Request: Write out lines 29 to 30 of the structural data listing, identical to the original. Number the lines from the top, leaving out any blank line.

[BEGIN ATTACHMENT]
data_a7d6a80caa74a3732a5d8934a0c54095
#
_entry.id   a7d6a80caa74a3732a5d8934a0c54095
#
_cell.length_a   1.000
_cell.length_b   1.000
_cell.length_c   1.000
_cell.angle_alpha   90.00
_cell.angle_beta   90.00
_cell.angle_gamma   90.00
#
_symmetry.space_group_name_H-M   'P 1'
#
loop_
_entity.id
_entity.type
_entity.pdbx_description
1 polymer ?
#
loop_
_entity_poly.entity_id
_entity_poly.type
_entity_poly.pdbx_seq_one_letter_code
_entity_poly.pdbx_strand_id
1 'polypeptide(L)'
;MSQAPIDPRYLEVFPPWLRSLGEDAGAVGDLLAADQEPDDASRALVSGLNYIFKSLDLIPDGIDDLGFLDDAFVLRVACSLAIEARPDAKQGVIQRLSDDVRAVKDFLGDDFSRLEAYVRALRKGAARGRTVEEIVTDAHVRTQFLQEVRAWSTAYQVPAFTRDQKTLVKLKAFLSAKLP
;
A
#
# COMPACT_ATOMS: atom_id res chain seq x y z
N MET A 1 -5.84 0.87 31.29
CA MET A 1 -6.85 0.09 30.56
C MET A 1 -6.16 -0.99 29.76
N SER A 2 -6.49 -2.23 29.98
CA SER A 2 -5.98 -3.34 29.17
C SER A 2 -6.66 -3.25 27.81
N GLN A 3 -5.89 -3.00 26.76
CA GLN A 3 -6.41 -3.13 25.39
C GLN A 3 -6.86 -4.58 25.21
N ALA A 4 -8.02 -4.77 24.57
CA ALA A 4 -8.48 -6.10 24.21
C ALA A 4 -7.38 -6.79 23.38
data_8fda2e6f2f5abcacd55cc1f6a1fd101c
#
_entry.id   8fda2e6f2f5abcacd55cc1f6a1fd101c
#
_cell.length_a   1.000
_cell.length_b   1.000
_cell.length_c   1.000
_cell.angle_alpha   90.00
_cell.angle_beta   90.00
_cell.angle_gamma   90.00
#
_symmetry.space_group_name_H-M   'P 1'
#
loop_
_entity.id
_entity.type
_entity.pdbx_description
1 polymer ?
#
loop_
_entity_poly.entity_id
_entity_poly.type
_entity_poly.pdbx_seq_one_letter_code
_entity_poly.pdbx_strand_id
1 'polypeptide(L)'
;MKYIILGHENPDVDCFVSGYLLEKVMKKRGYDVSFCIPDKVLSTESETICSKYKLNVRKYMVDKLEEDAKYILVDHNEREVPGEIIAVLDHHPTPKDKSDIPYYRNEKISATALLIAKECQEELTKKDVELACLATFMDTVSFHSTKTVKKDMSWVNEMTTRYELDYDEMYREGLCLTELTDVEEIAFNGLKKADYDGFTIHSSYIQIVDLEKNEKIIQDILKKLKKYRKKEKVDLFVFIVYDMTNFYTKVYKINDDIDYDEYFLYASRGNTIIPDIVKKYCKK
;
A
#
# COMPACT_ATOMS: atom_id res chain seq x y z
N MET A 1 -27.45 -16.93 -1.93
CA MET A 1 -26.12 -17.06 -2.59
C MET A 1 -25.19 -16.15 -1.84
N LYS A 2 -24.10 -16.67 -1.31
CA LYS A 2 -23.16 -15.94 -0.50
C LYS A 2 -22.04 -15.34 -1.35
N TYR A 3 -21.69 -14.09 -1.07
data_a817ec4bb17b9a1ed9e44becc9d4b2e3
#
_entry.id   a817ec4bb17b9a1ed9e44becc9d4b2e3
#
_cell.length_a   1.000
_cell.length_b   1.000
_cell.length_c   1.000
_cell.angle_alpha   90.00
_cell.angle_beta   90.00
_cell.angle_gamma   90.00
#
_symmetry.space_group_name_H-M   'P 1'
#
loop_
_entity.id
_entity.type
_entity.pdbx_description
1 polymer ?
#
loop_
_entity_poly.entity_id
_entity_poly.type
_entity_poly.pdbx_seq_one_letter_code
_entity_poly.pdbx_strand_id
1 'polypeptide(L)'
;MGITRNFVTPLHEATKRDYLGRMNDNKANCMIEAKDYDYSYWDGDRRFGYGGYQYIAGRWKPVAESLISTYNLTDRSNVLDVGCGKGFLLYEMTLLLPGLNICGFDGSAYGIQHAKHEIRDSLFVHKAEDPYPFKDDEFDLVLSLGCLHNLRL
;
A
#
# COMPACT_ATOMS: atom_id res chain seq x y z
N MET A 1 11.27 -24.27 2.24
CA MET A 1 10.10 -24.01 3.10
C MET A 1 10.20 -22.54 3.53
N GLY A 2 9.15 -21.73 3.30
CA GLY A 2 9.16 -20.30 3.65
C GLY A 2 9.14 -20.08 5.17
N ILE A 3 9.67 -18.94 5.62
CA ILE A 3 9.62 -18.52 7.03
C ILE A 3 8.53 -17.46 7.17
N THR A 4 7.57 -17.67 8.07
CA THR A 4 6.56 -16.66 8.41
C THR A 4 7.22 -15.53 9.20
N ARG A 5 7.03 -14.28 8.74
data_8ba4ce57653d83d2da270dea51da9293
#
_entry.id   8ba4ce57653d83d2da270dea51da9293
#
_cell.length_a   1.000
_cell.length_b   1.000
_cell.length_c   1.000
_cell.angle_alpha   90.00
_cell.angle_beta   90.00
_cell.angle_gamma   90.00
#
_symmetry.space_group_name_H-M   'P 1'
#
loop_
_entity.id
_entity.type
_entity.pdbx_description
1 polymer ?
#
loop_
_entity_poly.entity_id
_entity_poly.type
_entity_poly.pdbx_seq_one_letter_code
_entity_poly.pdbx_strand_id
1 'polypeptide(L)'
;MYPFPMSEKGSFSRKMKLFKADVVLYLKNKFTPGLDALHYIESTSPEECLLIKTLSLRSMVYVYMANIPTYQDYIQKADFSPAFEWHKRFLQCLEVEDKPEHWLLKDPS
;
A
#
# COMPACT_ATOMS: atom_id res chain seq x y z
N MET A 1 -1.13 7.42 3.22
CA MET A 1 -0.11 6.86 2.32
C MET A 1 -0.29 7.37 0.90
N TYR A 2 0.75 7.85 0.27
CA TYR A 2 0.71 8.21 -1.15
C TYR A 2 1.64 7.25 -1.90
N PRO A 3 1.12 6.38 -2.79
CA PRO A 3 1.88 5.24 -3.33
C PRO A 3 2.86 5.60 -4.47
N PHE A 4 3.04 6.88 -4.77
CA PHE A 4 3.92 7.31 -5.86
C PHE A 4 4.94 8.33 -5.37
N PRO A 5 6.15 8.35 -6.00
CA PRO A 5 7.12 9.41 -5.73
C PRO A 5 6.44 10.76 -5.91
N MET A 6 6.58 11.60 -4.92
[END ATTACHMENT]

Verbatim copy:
#
# COMPACT_ATOMS: atom_id res chain seq x y z